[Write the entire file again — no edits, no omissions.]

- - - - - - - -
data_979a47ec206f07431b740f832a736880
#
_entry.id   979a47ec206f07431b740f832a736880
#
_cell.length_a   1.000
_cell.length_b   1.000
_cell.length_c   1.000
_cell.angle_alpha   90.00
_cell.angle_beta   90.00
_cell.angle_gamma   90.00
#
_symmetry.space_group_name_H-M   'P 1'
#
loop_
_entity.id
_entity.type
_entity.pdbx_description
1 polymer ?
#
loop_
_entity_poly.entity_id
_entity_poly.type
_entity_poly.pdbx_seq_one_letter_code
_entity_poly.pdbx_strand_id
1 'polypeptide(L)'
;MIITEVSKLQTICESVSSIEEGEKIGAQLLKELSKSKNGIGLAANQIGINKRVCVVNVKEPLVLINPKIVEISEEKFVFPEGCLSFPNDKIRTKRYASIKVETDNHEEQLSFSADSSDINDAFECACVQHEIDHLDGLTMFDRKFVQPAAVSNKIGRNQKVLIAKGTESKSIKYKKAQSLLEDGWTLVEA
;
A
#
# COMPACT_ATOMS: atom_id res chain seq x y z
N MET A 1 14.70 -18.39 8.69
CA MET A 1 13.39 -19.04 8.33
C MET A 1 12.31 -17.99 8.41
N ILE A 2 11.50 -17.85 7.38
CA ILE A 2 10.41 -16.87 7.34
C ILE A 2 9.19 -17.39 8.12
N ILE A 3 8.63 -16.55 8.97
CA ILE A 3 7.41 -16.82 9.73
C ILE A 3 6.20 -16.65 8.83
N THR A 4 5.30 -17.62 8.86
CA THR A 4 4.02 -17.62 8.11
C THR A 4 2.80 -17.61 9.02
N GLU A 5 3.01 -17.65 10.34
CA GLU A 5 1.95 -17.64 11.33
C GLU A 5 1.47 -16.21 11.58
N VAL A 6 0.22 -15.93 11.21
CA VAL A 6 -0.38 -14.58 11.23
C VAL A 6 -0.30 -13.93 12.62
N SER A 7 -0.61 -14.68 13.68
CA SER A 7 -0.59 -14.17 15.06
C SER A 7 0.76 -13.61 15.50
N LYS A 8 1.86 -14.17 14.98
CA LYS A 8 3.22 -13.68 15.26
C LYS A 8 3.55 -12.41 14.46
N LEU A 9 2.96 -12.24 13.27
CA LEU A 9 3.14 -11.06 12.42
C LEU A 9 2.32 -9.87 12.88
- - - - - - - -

data_979a47ec206f07431b740f832a736880
#
_entry.id   979a47ec206f07431b740f832a736880
#
_cell.length_a   1.000
_cell.length_b   1.000
_cell.length_c   1.000
_cell.angle_alpha   90.00
_cell.angle_beta   90.00
_cell.angle_gamma   90.00
#
_symmetry.space_group_name_H-M   'P 1'
#
loop_
_entity.id
_entity.type
_entity.pdbx_description
1 polymer ?
#
loop_
_entity_poly.entity_id
_entity_poly.type
_entity_poly.pdbx_seq_one_letter_code
_entity_poly.pdbx_strand_id
1 'polypeptide(L)'
;MIITEVSKLQTICESVSSIEEGEKIGAQLLKELSKSKNGIGLAANQIGINKRVCVVNVKEPLVLINPKIVEISEEKFVFPEGCLSFPNDKIRTKRYASIKVETDNHEEQLSFSADSSDINDAFECACVQHEIDHLDGLTMFDRKFVQPAAVSNKIGRNQKVLIAKGTESKSIKYKKAQSLLEDGWTLVEA
;
A
#
# COMPACT_ATOMS: atom_id res chain seq x y z
N MET A 1 14.70 -18.39 8.69
CA MET A 1 13.39 -19.04 8.33
C MET A 1 12.31 -17.99 8.41
N ILE A 2 11.50 -17.85 7.38
CA ILE A 2 10.41 -16.87 7.34
C ILE A 2 9.19 -17.39 8.12
N ILE A 3 8.63 -16.55 8.97
CA ILE A 3 7.41 -16.82 9.73
C ILE A 3 6.20 -16.65 8.83
N THR A 4 5.30 -17.62 8.86
CA THR A 4 4.02 -17.62 8.11
C THR A 4 2.80 -17.61 9.02
N GLU A 5 3.01 -17.65 10.34
CA GLU A 5 1.95 -17.64 11.33
C GLU A 5 1.47 -16.21 11.58
N VAL A 6 0.22 -15.93 11.21
CA VAL A 6 -0.38 -14.58 11.23
C VAL A 6 -0.30 -13.93 12.62
N SER A 7 -0.61 -14.68 13.68
CA SER A 7 -0.59 -14.17 15.06
C SER A 7 0.76 -13.61 15.50
N LYS A 8 1.86 -14.17 14.98
CA LYS A 8 3.22 -13.68 15.26
C LYS A 8 3.55 -12.41 14.46
N LEU A 9 2.96 -12.24 13.27
CA LEU A 9 3.14 -11.06 12.42
C LEU A 9 2.32 -9.87 12.88